|[AMRadio] Open vs Closed QSOs|
wa3vjb at yahoo.com
Wed Oct 28 08:39:47 EDT 2009
It's a fine line between counter-rudeness and helping someone who may simply have a lack of social skills.
Two ways I use, depending on the circumstances. If someone breaks in and obviously hasn't been listening (like when they immediately go off-topic), I will toss it right back and directly ASK them whether they also want to comment on whatever so-and-so had previously just been talking about.
Oftimes the breaking station will stammer and say something like they'll listen for a few minutes to respond (what they should have done in the first place).
It's rare I would want to exclude or prevent a roundtable. But sometimes indeed I'll want a one-on-one. When a breaking station appears, I'll say that I'm catching up with so-and-so, but how have ya been, and so on.
Really, only a dolt would then fail to see the conversation is directed and not really open. Usually, with such a cordial "clue," people wander off and you can continue. I don't carry it further than that. It's not worth being taken as standoffish, and I've never had someone persist.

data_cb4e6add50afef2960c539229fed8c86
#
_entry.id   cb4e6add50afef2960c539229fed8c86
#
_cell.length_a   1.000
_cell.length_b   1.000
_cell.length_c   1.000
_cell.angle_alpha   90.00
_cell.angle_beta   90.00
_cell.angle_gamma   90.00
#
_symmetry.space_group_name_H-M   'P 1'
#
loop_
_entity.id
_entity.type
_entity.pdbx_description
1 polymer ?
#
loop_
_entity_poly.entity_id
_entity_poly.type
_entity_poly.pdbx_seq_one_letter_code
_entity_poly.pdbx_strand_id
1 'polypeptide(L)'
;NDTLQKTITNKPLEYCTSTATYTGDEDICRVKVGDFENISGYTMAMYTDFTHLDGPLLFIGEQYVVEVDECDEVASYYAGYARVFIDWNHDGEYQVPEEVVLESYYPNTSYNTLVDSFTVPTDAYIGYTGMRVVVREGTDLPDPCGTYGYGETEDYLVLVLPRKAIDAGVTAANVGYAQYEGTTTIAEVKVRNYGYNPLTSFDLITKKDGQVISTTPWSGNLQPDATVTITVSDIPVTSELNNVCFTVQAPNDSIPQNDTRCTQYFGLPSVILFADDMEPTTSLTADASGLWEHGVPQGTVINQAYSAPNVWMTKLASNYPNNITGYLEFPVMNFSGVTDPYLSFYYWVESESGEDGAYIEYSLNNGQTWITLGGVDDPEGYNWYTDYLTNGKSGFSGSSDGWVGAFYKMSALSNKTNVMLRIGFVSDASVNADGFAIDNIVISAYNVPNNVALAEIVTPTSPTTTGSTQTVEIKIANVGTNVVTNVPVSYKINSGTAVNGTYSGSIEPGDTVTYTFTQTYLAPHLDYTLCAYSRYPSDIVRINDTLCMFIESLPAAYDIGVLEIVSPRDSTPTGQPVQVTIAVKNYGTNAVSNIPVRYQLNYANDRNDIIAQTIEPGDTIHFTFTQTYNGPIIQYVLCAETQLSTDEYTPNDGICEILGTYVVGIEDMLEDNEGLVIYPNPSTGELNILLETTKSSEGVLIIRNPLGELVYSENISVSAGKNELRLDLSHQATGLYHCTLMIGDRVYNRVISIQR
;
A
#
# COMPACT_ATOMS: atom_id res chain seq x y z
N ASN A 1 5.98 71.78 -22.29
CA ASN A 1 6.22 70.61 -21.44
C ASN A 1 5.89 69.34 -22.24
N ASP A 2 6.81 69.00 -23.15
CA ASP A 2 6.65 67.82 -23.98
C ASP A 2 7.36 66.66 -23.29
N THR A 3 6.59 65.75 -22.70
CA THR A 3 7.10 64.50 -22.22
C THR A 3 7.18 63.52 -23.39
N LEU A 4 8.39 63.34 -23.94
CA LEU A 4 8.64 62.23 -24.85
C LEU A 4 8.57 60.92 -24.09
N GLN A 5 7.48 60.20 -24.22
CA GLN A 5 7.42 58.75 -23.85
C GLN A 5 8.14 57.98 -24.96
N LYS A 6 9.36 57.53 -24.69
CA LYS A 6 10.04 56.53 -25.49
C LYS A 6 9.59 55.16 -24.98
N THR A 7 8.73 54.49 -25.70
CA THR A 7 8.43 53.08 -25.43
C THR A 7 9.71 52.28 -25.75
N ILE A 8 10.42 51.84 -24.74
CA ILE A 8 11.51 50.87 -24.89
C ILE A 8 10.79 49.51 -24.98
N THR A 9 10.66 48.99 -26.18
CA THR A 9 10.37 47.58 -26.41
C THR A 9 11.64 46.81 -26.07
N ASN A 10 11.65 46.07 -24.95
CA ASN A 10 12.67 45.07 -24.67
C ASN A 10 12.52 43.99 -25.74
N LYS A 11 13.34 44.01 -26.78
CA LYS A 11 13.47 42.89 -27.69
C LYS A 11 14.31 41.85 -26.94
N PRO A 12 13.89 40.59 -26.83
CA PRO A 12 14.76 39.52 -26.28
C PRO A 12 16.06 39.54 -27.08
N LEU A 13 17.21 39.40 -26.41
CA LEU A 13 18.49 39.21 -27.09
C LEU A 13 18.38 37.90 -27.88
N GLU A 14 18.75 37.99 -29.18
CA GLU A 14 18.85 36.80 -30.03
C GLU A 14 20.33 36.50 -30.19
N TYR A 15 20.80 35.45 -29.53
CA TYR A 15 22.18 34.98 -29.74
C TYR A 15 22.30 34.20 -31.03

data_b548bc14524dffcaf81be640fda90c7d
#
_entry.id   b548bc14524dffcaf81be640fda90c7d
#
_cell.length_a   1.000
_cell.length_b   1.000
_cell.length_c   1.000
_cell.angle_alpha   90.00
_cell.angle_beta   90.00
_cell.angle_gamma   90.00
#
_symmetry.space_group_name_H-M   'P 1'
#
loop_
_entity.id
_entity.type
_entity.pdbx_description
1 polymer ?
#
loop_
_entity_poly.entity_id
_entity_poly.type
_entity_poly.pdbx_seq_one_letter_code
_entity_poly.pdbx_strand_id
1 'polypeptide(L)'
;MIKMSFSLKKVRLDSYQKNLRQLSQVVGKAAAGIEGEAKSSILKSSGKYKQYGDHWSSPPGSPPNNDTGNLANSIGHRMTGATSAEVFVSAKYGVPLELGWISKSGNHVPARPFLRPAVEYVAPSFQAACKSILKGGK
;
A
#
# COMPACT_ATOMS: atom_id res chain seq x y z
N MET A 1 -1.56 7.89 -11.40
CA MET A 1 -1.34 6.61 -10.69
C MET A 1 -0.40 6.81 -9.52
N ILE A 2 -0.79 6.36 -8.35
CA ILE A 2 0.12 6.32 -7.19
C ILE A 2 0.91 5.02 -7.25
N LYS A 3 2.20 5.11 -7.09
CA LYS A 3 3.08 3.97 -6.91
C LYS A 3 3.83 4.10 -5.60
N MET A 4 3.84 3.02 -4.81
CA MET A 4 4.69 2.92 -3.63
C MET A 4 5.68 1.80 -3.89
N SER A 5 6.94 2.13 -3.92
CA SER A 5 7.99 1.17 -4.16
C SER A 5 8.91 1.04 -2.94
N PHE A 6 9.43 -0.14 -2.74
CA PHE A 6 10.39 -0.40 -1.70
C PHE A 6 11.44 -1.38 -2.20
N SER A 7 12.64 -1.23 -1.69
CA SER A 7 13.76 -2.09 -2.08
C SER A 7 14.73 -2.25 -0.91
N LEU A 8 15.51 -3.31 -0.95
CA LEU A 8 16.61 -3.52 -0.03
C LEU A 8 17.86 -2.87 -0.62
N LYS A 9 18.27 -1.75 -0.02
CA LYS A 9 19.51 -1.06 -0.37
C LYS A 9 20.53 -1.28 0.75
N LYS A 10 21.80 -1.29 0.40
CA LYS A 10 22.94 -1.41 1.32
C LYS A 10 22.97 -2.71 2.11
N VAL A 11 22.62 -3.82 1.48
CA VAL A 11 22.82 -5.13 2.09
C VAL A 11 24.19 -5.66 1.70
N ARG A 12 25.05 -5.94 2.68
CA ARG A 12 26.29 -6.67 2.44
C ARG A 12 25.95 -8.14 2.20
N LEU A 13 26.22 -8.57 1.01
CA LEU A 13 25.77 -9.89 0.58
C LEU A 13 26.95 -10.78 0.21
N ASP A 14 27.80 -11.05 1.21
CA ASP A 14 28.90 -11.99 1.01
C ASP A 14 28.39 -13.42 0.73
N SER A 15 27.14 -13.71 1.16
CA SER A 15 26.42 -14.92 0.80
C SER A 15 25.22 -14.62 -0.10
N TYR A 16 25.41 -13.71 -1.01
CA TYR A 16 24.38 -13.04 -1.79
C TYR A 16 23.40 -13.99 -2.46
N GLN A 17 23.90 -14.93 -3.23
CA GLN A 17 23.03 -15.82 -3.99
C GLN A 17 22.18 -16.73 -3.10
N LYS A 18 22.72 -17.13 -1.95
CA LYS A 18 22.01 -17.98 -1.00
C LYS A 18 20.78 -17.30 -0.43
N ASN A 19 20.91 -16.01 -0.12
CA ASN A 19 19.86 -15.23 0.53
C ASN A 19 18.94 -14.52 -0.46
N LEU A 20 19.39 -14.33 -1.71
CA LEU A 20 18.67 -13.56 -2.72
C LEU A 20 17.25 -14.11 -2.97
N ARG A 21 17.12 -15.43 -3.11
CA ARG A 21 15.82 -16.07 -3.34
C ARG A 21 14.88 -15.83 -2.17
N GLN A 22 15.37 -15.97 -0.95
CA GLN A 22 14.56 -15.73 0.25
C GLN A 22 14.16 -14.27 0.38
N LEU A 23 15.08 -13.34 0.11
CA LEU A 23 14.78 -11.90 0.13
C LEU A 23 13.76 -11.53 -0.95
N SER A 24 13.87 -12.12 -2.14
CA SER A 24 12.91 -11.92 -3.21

Regarding pissweakers dragging down a QSO by buzzarding-on. This is touchy, too. The real risk when congestion is high is that the QSO collapses because no one can hear the pissweaker(s). Yet, you want to bring along the weaker stations and provide incentive/motivation to improve things.
When I first arrived on the AM scene, I was running a low dipole and a 32V2, and really didn't have the fire in a wire to keep up with the Tall Ships that held the NE on the Big 85.
What they did, whether it was deliberate or not, is that their style of break in meant the pissweakers weren't heard. Sometimes I'd make a remark, and would let up only to hear someone else talking already. The break-in style of operating means there is no formal turnover, sequentially or whatever.
This works well to create a signal-based Survival of the Fittest in a rapid-fire QSO. I got the message, and really didn't mind.
One has to remember that for many people new to AM, on a contemporary transceiver at 25-50 watts, is that they will typically be hearing the Tall Ships much better than they will be heard. There's no reference from experience, and a newcomer may naturally think they will be heard equally well -- as if they band is in really good shape or whatever.
This is when tact and diplomacy come into play. An inquisitive "what's the rig there" usually yields a disclosure about the power level, and this is when you can point out the band's NOT so good and they're in the noise, etc. etc.
You'll have provided some guidance to the newcomer, and some experience, that will encourage them to improve things and/or wait for better conditions next time.
The AM community is a well-regarded part of the hobby, partly because it's an inviting, easy-going activity with a relaxed pace that lends itself to hanging out for long periods of time on the air. That's an image I like to nurture.
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